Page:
Note: In Symbian all binaries must be located in the directory \sys\bin, so each Qt plugin has a stub with the same basename as the plugin dll and suffix ".qtplugin" to make Qt extension plugins work similarly to other platforms. When trying to locate the plugin, Qt actually looks for the stub instead of the plugin binary. While plugin stub files have the suffix ".qtplugin", they can still be loaded also by specifying a filename with the normal library suffix ".dll" for QPluginLoader, so normally application developer doesn't need to care about the different suffix of the stub. Because of the way applications can be installed on ROM or various other drives in Symbian, Qt looks for the stub from the same directory on all available drives if it is not located in the given directory when loading a plugin.

For more information about deployment, see the Deploying Qt Applications and Deploying Plugins documentation.

Static Plugins

The normal and most flexible way to include a plugin with an application is to compile it into a dynamic library that is shipped separately, and detected and loaded at runtime.

Plugins can be linked statically against your application. If you build the static version of Qt, this is the only option for including Qt's predefined plugins. Using static plugins makes the deployment less error-prone, but has the disadvantage that no functionality from plugins can be added without a complete rebuild and redistribution of the application.

When compiled as a static library, Qt provides the following static plugins:

Plugin nameTypeDescription
qtaccessiblecompatwidgetsAccessibilityAccessibility for Qt 3 support widgets
qtaccessiblewidgetsAccessibilityAccessibility for Qt widgets
qdecorationdefaultDecorations (Qt Extended)Default style
qdecorationwindowsDecorations (Qt Extended)Windows style
qgifImage formatsGIF
qjpegImage formatsJPEG
qmngImage formatsMNG
qicoImage formatsICO
qsvgImage formatsSVG
qtiffImage formatsTIFF
qimsw_multiInput methods (Qt Extended)Input Method Switcher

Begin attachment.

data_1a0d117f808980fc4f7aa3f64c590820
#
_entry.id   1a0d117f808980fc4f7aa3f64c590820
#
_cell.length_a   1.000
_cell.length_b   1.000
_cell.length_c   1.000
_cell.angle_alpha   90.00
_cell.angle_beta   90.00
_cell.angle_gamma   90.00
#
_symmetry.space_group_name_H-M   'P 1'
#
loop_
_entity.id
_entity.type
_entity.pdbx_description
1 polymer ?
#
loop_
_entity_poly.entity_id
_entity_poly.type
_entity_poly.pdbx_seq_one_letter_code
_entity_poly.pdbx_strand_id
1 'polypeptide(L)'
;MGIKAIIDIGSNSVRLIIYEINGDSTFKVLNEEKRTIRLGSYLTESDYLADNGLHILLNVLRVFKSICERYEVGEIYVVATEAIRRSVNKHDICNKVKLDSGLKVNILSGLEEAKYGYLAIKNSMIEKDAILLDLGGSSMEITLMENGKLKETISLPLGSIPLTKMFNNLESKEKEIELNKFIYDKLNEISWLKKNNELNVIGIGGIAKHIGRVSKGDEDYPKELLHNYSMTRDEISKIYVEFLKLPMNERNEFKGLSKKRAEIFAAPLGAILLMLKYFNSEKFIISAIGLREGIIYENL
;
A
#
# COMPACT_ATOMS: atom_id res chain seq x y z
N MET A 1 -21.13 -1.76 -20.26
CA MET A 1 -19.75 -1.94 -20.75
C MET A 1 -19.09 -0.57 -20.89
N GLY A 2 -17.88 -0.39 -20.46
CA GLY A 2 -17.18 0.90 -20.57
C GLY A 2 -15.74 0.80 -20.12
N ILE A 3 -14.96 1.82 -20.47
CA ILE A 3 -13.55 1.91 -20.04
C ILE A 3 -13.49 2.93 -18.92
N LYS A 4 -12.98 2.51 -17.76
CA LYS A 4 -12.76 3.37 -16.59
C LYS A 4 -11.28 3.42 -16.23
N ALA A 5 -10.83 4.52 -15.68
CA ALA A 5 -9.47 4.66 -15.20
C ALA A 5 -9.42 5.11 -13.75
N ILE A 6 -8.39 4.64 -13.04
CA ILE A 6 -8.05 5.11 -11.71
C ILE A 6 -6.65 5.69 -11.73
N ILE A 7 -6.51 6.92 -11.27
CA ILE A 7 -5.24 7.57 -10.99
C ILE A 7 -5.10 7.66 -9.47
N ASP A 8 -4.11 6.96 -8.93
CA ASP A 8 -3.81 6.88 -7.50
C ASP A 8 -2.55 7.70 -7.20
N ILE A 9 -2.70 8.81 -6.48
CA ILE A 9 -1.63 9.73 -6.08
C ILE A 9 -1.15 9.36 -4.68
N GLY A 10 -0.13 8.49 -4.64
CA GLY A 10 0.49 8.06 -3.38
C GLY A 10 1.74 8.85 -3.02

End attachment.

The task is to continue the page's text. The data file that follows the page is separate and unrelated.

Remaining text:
qwstslibmousehandlerMouse drivers (Qt Extended) tslib mouse
qgfxtransformedGraphic drivers (Qt Extended)Transformed screen
qgfxvncGraphic drivers (Qt Extended)VNC
qscreenvfbGraphic drivers (Qt Extended)Virtual frame buffer
qsqldb2SQL driverIBM DB2
qsqlibaseSQL driverBorland InterBase
qsqliteSQL driverSQLite version 3
qsqlite2SQL driverSQLite version 2
qsqlmysqlSQL driverMySQL
qsqlociSQL driverOracle (OCI)
qsqlodbcSQL driverOpen Database Connectivity (ODBC)
qsqlpsqlSQL driverPostgreSQL
qsqltdsSQL driverSybase Adaptive Server (TDS)
qcncodecsText codecsSimplified Chinese (People's Republic of China)
qjpcodecsText codecsJapanese
qkrcodecsText codecsKorean
qtwcodecsText codecsTraditional Chinese (Taiwan)

To link statically against those plugins, you need to use the Q_IMPORT_PLUGIN() macro in your application and you need to add the required plugins to your build using QTPLUGIN. For example, in your main.cpp:

  1. #include <QApplication>
  2. #include <QtPlugin>
  3.  
  4. Q_IMPORT_PLUGIN(qjpeg)
  5. Q_IMPORT_PLUGIN(qgif)
  6. Q_IMPORT_PLUGIN(qkrcodecs)
  7.  
  8. int main(int argc, char *argv[])
  9.  {
  10.     QApplication app(argc, argv);
  11.     ...
  12.     return app.exec();
  13. }

In the .pro file for your application, you need the following entry:

  1. QTPLUGIN     += qjpeg \
  2.                 qgif \
  3.                 qkrcodecs

It is also possible to create your own static plugins, by following these steps:

  1. Add CONFIG += static to your plugin's .pro file.
  2. Use the Q_IMPORT_PLUGIN() macro in your application.
  3. Link your application with your plugin library using LIBS in the .pro file.

See the Plug & Paint example and the associated Basic Tools plugin for details on how to do this.

Note: If you are not using qmake to build your application you need to make sure that the QT_STATICPLUGIN preprocessor macro is defined.

Deploying and Debugging Plugins

The Deploying Plugins document covers the process of deploying plugins with applications and debugging them when problems arise.

See also QPluginLoader, QLibrary, and Plug & Paint Example.

Notes provided by the Qt Community

No notes